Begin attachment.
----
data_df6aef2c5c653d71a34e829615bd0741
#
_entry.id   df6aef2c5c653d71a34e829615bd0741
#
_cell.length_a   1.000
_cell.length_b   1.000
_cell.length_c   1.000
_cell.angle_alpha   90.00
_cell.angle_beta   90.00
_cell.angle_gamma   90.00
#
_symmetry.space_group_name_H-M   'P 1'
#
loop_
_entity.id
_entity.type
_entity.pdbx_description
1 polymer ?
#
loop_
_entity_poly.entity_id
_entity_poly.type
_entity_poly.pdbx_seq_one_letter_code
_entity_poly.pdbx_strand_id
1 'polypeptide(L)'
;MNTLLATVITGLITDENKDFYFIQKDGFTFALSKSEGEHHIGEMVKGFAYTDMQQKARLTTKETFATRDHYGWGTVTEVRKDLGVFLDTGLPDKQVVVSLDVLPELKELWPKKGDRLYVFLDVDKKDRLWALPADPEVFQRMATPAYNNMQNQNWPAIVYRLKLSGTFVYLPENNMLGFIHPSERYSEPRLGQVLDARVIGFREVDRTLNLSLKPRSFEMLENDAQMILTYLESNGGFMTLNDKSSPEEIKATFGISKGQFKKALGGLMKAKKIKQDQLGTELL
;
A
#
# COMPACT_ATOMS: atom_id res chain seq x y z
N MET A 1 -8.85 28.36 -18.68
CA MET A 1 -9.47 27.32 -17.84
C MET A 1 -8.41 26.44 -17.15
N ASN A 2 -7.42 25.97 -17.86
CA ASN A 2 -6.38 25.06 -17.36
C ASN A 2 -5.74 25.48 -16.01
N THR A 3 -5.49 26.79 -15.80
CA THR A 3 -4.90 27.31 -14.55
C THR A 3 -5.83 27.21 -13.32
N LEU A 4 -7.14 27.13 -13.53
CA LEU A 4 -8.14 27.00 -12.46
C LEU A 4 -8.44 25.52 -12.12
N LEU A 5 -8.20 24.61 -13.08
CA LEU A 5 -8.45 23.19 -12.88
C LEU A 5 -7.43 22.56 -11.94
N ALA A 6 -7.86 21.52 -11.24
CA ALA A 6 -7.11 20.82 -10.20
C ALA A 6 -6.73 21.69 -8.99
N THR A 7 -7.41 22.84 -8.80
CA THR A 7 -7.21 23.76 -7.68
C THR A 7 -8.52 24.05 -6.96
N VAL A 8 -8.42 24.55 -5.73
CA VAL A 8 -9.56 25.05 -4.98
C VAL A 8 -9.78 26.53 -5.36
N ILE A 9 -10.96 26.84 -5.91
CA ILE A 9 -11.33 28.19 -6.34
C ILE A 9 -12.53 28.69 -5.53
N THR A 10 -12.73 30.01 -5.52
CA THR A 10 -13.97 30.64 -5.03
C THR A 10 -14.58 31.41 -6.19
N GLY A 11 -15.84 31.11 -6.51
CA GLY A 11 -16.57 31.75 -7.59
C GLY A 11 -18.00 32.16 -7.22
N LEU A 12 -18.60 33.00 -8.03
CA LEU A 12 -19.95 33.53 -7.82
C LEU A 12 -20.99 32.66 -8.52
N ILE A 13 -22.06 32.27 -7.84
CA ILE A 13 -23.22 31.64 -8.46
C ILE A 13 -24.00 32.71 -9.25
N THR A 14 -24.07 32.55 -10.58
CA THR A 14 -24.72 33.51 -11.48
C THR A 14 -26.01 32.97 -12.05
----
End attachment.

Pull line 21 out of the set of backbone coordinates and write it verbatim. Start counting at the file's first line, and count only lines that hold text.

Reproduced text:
_entity_poly.entity_id